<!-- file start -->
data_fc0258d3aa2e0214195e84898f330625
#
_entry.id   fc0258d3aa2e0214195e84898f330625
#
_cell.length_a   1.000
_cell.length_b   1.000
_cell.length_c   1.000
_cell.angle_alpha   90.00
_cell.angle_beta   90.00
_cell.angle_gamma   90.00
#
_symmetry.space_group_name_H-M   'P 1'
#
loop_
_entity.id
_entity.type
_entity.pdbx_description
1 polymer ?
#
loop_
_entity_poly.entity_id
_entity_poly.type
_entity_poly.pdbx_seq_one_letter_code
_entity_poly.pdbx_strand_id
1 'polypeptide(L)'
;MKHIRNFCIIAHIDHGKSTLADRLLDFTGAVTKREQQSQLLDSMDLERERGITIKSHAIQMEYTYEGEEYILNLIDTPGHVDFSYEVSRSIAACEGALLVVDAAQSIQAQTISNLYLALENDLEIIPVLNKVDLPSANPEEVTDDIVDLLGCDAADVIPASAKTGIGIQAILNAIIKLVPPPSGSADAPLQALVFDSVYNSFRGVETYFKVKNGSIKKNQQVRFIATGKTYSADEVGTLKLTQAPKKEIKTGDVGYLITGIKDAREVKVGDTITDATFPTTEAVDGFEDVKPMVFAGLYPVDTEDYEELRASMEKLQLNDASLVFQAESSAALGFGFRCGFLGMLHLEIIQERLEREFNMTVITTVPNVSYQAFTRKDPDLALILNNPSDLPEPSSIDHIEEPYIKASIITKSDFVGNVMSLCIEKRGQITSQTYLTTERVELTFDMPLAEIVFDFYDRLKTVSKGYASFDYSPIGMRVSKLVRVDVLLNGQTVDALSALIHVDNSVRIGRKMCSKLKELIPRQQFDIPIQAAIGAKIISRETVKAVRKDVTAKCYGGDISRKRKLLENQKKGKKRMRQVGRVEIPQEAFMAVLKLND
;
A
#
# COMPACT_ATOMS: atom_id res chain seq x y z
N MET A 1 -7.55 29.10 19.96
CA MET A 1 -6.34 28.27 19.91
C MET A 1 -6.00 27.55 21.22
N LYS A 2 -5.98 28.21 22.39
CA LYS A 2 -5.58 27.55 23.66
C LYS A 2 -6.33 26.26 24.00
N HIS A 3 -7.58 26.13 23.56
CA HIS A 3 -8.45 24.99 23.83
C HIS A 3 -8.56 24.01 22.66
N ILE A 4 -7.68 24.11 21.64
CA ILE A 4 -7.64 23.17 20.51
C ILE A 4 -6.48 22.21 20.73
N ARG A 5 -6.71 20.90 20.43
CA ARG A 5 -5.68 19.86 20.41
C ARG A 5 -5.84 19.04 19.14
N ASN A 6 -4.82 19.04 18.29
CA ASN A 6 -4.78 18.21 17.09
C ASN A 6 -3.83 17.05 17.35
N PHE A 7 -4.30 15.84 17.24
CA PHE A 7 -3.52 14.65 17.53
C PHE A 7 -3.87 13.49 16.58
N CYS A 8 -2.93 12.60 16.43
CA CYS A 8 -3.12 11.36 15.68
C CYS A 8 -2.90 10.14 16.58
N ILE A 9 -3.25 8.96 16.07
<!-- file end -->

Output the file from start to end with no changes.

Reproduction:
data_fc0258d3aa2e0214195e84898f330625
#
_entry.id   fc0258d3aa2e0214195e84898f330625
#
_cell.length_a   1.000
_cell.length_b   1.000
_cell.length_c   1.000
_cell.angle_alpha   90.00
_cell.angle_beta   90.00
_cell.angle_gamma   90.00
#
_symmetry.space_group_name_H-M   'P 1'
#
loop_
_entity.id
_entity.type
_entity.pdbx_description
1 polymer ?
#
loop_
_entity_poly.entity_id
_entity_poly.type
_entity_poly.pdbx_seq_one_letter_code
_entity_poly.pdbx_strand_id
1 'polypeptide(L)'
;MKHIRNFCIIAHIDHGKSTLADRLLDFTGAVTKREQQSQLLDSMDLERERGITIKSHAIQMEYTYEGEEYILNLIDTPGHVDFSYEVSRSIAACEGALLVVDAAQSIQAQTISNLYLALENDLEIIPVLNKVDLPSANPEEVTDDIVDLLGCDAADVIPASAKTGIGIQAILNAIIKLVPPPSGSADAPLQALVFDSVYNSFRGVETYFKVKNGSIKKNQQVRFIATGKTYSADEVGTLKLTQAPKKEIKTGDVGYLITGIKDAREVKVGDTITDATFPTTEAVDGFEDVKPMVFAGLYPVDTEDYEELRASMEKLQLNDASLVFQAESSAALGFGFRCGFLGMLHLEIIQERLEREFNMTVITTVPNVSYQAFTRKDPDLALILNNPSDLPEPSSIDHIEEPYIKASIITKSDFVGNVMSLCIEKRGQITSQTYLTTERVELTFDMPLAEIVFDFYDRLKTVSKGYASFDYSPIGMRVSKLVRVDVLLNGQTVDALSALIHVDNSVRIGRKMCSKLKELIPRQQFDIPIQAAIGAKIISRETVKAVRKDVTAKCYGGDISRKRKLLENQKKGKKRMRQVGRVEIPQEAFMAVLKLND
;
A
#
# COMPACT_ATOMS: atom_id res chain seq x y z
N MET A 1 -7.55 29.10 19.96
CA MET A 1 -6.34 28.27 19.91
C MET A 1 -6.00 27.55 21.22
N LYS A 2 -5.98 28.21 22.39
CA LYS A 2 -5.58 27.55 23.66
C LYS A 2 -6.33 26.26 24.00
N HIS A 3 -7.58 26.13 23.56
CA HIS A 3 -8.45 24.99 23.83
C HIS A 3 -8.56 24.01 22.66
N ILE A 4 -7.68 24.11 21.64
CA ILE A 4 -7.64 23.17 20.51
C ILE A 4 -6.48 22.21 20.73
N ARG A 5 -6.71 20.90 20.43
CA ARG A 5 -5.68 19.86 20.41
C ARG A 5 -5.84 19.04 19.14
N ASN A 6 -4.82 19.04 18.29
CA ASN A 6 -4.78 18.21 17.09
C ASN A 6 -3.83 17.05 17.35
N PHE A 7 -4.30 15.84 17.24
CA PHE A 7 -3.52 14.65 17.53
C PHE A 7 -3.87 13.49 16.58
N CYS A 8 -2.93 12.60 16.43
CA CYS A 8 -3.12 11.36 15.68
C CYS A 8 -2.90 10.14 16.58
N ILE A 9 -3.25 8.96 16.07